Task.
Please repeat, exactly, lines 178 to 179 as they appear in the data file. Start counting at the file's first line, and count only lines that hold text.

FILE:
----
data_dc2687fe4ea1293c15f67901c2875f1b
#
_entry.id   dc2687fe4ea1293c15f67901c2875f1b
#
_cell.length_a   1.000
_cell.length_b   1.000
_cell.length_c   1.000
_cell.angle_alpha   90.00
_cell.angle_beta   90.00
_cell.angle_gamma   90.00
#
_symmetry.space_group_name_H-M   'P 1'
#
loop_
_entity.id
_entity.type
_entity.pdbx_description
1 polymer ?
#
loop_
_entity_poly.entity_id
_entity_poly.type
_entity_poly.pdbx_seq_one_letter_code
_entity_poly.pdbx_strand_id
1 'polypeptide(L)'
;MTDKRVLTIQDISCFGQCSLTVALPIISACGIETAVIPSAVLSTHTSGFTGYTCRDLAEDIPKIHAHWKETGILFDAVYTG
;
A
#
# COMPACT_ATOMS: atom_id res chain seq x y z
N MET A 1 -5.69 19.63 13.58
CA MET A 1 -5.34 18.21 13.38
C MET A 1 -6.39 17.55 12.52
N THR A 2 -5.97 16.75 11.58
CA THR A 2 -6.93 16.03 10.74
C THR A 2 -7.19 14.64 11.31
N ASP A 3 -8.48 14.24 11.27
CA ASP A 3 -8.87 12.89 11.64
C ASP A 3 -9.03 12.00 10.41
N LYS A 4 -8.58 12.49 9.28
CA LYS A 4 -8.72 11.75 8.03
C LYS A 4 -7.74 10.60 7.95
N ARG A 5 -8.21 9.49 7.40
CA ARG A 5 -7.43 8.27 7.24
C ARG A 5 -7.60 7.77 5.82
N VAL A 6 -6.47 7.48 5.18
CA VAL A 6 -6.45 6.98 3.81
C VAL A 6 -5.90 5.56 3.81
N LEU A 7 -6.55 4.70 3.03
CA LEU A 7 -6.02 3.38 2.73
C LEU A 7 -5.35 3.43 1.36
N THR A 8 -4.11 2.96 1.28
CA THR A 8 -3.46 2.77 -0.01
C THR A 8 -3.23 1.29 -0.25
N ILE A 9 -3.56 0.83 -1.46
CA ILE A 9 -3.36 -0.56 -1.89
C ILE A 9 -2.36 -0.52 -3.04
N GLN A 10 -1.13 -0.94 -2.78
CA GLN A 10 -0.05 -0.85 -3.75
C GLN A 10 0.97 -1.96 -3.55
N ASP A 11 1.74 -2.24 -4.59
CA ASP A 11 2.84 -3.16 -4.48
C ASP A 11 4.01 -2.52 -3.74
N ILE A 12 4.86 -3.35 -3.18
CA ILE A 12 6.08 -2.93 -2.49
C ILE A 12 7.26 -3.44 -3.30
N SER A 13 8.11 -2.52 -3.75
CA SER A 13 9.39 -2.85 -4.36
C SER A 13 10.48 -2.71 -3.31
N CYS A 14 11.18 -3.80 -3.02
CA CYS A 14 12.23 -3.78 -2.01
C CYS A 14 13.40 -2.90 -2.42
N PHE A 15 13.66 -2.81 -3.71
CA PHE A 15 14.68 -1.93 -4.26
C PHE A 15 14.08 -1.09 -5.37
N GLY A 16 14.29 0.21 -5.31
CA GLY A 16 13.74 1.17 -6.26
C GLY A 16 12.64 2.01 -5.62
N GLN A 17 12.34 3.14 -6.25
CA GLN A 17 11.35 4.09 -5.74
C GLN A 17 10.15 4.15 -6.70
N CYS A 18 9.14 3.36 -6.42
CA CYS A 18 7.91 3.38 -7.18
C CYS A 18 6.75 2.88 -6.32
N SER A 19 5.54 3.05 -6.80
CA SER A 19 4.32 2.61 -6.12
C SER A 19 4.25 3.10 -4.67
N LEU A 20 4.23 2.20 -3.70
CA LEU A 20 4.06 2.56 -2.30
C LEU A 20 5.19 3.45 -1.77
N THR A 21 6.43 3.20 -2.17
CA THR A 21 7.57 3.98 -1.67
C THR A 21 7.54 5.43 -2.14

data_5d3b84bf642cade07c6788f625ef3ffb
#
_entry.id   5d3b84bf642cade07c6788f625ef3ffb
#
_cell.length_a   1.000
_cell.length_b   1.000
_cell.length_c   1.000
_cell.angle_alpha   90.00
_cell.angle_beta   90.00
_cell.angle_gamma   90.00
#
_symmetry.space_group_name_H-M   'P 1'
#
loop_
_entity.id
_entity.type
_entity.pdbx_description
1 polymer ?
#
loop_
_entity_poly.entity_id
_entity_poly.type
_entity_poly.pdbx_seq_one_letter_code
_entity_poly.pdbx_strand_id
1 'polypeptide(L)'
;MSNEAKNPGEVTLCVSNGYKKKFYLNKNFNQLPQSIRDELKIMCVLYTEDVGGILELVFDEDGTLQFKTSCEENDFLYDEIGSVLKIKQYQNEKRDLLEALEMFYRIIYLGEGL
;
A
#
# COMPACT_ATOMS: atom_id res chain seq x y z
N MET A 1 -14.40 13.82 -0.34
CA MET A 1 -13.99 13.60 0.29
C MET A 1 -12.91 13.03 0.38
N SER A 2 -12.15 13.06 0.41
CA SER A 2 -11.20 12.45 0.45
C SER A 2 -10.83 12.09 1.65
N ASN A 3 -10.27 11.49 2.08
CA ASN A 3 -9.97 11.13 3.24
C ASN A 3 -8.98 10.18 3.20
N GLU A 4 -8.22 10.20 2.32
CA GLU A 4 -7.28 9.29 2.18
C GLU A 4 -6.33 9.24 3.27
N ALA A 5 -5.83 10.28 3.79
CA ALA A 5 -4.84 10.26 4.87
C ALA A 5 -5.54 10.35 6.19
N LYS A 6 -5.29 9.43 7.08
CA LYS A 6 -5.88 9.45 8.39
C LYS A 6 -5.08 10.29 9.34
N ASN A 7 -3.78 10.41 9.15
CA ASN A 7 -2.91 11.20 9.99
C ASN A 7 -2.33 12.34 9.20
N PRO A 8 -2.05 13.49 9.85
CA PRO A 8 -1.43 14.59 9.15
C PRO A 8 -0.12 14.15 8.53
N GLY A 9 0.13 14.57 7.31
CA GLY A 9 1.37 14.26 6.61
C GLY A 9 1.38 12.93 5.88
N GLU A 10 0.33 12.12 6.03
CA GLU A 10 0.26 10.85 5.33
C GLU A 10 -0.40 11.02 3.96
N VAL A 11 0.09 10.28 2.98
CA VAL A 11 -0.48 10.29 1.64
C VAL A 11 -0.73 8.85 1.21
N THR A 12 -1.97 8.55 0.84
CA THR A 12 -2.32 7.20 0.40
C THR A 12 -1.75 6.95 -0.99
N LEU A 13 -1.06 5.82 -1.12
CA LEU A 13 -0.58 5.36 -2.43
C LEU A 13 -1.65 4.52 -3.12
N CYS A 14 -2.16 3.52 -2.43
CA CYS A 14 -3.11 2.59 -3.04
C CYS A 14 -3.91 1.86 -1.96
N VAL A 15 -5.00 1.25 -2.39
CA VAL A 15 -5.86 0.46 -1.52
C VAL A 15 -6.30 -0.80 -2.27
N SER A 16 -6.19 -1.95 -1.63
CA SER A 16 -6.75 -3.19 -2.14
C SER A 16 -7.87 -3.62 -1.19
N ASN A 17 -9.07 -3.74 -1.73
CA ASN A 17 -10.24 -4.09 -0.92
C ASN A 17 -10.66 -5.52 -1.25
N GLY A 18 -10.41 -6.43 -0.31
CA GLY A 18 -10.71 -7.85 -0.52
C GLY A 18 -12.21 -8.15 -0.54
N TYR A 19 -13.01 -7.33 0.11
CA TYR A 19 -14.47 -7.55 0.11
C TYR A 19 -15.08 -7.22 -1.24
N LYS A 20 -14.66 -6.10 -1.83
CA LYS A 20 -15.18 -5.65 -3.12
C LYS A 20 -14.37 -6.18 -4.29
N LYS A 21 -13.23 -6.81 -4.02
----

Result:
N TYR A 19 -13.01 -7.33 0.11
CA TYR A 19 -14.47 -7.55 0.11